Orangestriped triggerfish

Balistapus undulatus family

Balistidae taxonomy

Balistapus undulatus Park, 1797, Sumatra, Indonesia. other common names

English: Orange-lined triggerfish; French: Baliste strié; German: Orangestreifen-Drückerfisch; Afrikaans: Oranje streep-snellervis; Japanese: Kumadori.

physical characteristics

Body compressed and oblong, the forehead sloping to above the eye, the caudal peduncle compressed, with a truncate caudal fin. There are three spines, 24-27 soft rays in the dorsal fin, and 20-24 soft rays in the anal fin. The first dorsal spine can be locked. Body color variably green to dark green or dark brown. There is a pattern of orange lines that curve obliquely on the posterior portion of the head and along the body. A band of orange and blue stripes runs obliquely from the mouth to below the pectoral fin. There is a large black blotch on the caudal peduncle. The caudal fin and soft fin rays of the dorsal, anal, and pectoral fins are orange. Grows to at least 11.8 in (30 cm) in total length.

distribution

Tropical and subtropical Indo-West Pacific from the Red Sea and East Africa south to Natal in South Africa, east through Micronesia and the Line Islands to the Marquesas and the Tu-amotu Archipelago in eastern Polynesia, south to the Great Barrier Reef of Australia and New Caledonia, and north to southern Japan. New research suggests that populations in the western Indian Ocean, the Indo-Malayan region, and the Pacific may constitute three distinct species.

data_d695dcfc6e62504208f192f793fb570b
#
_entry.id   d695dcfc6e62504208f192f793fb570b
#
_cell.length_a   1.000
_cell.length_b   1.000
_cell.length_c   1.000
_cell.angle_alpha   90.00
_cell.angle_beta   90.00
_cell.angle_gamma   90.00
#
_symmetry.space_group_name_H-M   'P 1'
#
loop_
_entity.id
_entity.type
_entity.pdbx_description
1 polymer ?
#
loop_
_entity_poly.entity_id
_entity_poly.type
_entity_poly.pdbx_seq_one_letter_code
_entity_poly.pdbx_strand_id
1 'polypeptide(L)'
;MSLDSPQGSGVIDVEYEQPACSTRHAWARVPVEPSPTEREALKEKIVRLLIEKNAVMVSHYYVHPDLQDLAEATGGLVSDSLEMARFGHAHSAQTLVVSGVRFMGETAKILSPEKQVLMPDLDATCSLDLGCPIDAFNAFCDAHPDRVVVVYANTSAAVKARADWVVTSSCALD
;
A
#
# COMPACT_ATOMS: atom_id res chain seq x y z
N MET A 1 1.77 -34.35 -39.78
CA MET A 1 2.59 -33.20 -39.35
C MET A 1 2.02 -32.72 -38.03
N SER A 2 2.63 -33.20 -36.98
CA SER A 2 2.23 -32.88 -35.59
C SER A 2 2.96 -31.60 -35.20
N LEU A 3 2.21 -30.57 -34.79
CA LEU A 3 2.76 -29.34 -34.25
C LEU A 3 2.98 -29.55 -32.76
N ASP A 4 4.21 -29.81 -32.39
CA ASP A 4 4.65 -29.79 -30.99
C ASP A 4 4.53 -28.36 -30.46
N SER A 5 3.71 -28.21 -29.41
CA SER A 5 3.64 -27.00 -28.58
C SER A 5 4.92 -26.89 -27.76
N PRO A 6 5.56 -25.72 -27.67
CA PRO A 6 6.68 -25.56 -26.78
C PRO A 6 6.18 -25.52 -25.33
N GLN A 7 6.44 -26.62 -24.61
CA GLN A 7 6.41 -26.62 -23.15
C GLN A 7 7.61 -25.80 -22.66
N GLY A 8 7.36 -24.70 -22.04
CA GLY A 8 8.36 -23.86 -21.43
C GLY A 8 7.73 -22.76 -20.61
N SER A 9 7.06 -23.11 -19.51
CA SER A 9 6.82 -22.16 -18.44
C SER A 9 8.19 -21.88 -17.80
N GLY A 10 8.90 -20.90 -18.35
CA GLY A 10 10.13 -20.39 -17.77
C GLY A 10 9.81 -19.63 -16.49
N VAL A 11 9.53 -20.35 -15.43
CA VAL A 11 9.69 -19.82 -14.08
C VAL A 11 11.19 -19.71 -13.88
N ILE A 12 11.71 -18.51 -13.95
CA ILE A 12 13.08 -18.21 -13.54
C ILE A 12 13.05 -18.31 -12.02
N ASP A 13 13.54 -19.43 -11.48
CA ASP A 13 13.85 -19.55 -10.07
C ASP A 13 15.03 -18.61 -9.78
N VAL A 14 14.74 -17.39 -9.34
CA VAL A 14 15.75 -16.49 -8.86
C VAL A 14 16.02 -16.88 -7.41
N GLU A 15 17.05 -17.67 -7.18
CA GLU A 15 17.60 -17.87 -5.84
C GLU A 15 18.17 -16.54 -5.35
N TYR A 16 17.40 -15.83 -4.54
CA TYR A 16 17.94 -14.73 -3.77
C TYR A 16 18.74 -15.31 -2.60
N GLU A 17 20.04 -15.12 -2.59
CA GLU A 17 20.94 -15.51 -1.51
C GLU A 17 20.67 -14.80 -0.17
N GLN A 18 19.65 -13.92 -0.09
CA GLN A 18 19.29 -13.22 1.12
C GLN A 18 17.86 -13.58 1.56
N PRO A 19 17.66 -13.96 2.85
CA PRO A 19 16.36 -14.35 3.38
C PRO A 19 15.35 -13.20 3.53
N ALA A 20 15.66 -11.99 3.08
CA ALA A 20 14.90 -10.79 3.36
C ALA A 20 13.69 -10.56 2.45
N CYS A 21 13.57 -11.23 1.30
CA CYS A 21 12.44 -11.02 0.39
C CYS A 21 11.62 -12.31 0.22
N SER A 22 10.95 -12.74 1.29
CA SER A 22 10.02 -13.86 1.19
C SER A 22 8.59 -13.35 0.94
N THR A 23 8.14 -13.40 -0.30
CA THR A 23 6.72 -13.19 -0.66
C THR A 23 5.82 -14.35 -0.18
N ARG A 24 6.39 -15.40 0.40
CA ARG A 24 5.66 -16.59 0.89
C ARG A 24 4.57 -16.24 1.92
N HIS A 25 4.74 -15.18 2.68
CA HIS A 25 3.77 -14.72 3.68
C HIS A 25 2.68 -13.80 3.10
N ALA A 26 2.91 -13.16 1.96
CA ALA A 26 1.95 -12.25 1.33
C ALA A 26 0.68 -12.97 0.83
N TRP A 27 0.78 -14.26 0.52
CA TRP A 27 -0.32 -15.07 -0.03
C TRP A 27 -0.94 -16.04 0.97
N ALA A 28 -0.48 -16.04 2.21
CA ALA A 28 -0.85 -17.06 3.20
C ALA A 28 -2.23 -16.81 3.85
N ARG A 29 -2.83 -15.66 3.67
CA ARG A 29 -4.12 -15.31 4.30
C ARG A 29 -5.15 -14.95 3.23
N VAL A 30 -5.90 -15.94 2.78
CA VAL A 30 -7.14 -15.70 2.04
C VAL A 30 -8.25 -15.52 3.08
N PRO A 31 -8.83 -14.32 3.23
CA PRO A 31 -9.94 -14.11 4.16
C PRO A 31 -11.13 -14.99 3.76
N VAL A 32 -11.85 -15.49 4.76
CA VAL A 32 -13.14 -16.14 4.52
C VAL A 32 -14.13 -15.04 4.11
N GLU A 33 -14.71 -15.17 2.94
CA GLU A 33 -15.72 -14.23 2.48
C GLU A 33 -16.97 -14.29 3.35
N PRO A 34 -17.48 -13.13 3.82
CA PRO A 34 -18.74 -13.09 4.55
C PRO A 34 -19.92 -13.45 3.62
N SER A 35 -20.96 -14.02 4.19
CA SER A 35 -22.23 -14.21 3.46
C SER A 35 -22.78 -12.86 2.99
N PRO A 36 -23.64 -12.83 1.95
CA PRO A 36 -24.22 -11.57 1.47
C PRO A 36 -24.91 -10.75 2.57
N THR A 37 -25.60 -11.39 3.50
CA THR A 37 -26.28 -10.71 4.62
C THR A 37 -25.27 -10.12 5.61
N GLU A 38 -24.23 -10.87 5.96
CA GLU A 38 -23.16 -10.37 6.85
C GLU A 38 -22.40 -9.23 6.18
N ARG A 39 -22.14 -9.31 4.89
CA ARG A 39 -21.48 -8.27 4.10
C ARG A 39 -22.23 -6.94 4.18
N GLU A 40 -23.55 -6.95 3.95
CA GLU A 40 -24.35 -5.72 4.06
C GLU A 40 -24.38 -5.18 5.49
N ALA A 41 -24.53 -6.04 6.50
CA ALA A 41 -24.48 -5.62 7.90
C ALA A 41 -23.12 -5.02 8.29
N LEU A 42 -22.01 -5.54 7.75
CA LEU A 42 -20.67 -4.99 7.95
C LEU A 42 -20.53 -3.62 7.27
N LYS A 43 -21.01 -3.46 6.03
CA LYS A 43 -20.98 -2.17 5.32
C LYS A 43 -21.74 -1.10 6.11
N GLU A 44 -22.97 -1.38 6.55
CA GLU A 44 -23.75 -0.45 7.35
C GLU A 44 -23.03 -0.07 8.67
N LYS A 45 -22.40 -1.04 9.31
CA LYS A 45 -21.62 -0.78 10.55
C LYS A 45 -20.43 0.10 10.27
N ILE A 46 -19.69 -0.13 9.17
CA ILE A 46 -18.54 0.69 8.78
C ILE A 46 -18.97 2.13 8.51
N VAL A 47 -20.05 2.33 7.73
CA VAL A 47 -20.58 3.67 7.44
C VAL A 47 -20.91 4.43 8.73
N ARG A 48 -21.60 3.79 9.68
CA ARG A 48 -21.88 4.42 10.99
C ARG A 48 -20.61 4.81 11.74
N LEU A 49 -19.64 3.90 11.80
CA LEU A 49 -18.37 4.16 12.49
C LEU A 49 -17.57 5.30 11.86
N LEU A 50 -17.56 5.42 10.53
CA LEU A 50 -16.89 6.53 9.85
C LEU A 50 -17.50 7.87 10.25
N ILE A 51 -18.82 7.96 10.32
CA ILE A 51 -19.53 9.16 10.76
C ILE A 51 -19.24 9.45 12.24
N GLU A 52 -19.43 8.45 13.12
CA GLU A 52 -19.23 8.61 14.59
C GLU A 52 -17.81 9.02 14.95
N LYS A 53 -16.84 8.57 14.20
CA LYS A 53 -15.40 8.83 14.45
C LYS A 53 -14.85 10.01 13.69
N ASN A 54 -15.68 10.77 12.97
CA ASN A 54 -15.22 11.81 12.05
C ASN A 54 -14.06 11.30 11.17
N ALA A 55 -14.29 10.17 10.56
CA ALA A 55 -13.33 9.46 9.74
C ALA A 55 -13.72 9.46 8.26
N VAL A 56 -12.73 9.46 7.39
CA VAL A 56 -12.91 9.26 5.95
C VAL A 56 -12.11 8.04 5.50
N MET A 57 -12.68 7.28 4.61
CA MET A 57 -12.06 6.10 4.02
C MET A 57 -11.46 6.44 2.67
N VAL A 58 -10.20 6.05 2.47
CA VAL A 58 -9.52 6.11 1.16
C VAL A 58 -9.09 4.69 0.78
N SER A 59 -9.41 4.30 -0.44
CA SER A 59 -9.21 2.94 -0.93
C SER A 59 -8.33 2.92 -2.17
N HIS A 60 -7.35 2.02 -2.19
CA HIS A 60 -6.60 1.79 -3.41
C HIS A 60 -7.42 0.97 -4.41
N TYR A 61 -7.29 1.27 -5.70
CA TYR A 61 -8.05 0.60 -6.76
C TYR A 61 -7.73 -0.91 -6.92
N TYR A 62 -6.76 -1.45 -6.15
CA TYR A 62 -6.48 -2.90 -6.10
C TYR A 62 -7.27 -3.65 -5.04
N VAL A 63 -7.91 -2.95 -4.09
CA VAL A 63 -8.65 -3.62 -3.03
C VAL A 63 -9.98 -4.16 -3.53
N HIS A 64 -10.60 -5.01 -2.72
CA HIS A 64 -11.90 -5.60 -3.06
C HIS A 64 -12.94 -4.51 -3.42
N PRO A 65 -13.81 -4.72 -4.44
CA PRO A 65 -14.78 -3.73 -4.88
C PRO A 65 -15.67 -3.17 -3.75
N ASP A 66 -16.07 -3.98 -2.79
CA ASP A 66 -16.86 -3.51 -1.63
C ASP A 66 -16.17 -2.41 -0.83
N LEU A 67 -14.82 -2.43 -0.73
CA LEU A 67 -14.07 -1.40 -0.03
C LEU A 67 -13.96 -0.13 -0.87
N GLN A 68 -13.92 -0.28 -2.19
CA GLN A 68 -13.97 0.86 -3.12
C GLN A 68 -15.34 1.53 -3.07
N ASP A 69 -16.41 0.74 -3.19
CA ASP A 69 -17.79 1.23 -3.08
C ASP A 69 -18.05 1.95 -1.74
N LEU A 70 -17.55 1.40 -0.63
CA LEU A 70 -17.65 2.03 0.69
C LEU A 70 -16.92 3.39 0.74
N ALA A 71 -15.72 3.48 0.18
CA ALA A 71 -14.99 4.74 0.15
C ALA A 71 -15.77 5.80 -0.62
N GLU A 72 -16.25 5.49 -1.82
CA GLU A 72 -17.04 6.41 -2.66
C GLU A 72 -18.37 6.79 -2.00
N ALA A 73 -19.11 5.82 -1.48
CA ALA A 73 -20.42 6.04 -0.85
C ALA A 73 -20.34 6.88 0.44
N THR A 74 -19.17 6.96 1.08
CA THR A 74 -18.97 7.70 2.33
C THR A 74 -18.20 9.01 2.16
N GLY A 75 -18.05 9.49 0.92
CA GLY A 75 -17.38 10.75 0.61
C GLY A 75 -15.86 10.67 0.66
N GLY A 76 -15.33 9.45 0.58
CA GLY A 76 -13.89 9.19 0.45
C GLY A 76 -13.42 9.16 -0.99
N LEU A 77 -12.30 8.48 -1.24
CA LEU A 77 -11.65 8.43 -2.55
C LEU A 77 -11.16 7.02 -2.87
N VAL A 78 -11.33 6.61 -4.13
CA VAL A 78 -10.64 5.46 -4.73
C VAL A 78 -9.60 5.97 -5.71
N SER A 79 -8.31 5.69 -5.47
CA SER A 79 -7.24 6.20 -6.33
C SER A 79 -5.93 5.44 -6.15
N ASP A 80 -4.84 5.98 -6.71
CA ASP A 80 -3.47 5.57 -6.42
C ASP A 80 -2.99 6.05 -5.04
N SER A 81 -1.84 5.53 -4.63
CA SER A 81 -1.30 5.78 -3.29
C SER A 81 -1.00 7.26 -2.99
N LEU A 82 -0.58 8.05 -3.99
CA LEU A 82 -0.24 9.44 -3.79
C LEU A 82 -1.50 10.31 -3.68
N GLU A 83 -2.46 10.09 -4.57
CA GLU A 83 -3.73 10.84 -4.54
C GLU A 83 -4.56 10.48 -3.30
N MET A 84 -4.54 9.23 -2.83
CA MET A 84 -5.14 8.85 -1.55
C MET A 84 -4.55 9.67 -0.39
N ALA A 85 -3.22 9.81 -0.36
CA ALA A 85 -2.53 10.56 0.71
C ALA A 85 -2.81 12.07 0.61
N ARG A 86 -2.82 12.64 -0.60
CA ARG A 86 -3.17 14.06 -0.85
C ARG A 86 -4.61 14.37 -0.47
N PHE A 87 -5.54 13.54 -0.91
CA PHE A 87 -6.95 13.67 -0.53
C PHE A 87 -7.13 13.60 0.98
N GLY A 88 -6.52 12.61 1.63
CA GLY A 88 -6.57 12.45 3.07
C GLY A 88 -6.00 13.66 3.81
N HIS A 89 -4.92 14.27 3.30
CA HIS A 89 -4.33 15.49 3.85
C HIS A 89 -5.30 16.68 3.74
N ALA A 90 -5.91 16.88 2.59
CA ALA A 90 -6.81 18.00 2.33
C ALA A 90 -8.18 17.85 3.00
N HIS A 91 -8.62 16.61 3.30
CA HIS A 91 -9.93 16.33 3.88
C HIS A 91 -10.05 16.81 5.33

habitat

Somewhat ubiquitous on reefs; may be found on seaward or protected reefs and in lagoons at depths ranging from about 6.6 to 164 ft (2-50 m).

behavior

Territorial and generally solitary, although individuals may live in somewhat close proximity to one another and have overlapping home ranges.

feeding ecology and diet

Omnivorous. Feeds on sponges, hydrozoans, tunicates, mol-lusks, echinoderms, small fishes, and algae.

reproductive biology

Pair-spawns, with a single cluster of eggs deposited in a shallow nest excavated in rubble or sand. Larvae are pelagic.

conservation status

Not listed by the IUCN.

significance to humans

A minor commercial or subsistence food fish in some areas that is either dried and salted or sold fresh. Also collected for the aquarium trade. ♦

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